The History of the Bathhouse. The Steam Room.

What mistakes teach, where experience comes from, can you get warm with a hookah, how steel burns and why you need a salt wall.

So, the house is standing – it has a roof, doors, windows, a floor, and even walls. But remember that this isn’t just a house, but a Bathhouse. Therefore, before the cold weather set in, I began building the steam room. I had no experience, no money, no understanding, so I did what I could. A steel stove, which will surely burn out in a year and a half, was purchased at a discount.

Back then, I made a colossal number of mistakes, including making a weak, non-waterproofed floor, lack of ventilation, walls and shelves made of poor quality paneling, not planning for taps in the steam room, etc.

But a passionate heart and an unstoppable desire to steam both my family and friends did their thing — magnificent pine logs were covered with mineral wool, wrapped in foil, and lined with paneling.

Back then, this seemed to me a work of art, the best bathhouse in the world, worthy of the top spots in the world championship of bathhouse design. And to completely shock the guests, I lined the stove with stone!

A masterpiece! It moved me to tears, I swear…

That’s how we entered the fall of 2013. We heated the steam room up to 120 degrees (thanks to the mineral wool and foil creating a thermos effect), sat there for 5 minutes, and joyfully ran outside. Sometimes into the snow, sometimes into the mud. Because after construction, there was a lot of mud.

Since there was no gas on the site, we tried to heat the house with infrared lamps, heat guns, vodka (that was still relevant then), and a hookah (that too).

Yes, it was cold, the house was drafty, there was no furniture, hot water, sewage, or beds. But it was delightful — we relaxed with friends every week, and I also decided to spend New Year’s there with my family. We invited the Cobileanschi family, asking them to dress warmly, and we partied with the kids, Santa Claus, Olivie salad, fireworks, gifts, and music!

Having celebrated through the winter, I again took up the steam room, realizing that my bathhouse would soon simply burn down due to violating fire safety rules. I constructed a stone apron around the stove and lined the pipe with jadeite.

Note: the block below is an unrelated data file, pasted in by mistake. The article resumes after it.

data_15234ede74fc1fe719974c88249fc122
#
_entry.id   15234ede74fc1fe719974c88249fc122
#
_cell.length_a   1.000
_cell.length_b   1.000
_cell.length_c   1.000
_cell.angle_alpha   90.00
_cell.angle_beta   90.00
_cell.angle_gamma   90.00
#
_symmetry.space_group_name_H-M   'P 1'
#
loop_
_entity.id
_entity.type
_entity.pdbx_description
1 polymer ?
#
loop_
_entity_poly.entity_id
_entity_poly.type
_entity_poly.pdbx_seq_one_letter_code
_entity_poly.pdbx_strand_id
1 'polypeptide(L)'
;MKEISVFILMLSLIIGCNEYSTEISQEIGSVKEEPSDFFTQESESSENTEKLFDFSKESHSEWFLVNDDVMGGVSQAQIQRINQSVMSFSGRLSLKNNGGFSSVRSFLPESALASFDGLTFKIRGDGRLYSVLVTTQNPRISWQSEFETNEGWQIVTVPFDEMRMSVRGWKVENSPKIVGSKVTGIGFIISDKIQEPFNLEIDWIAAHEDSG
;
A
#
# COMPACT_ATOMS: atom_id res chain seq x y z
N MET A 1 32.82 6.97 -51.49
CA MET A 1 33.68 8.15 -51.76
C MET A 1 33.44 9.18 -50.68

That’s also when the first prototype for ventilation appeared. Back then it was just a hole in the wall with a latch, but today, in my bathhouse, the carbon dioxide level in the steam room is controlled by a smart home system.

Of course, a lot has changed over 8 years, I’ve learned a lot about bathhouses, their design, the specifics of temperature and humidity, removed the paneling, and built ergonomic shelves from Altai cedar, installed an awesome cast-iron stove weighing a ton with stones, lined with ancient bricks from church excavations, set up a smart home system with rain, fog, and auto-steam delivery to the stones. A warm stone floor, a Himalayan salt wall, shelves for herbs, a tap with hot water, a gong, carbon dioxide sensors, a wild steampunk design of the furnace, and much more.

But what has remained unchanged is the feeling of celebration when you enter the warm steam room with family or friends and pour steam…

To be continued…

Mentioned projects:
Woloshin banya
GO TO THE BATHHOUSE! Or how to start a new business

GO TO THE BATHHOUSE! Or how to start a new business

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The History of the Bathhouse. Let there be light!

The History of the Bathhouse. Let there be light!

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The Story of the bathhouse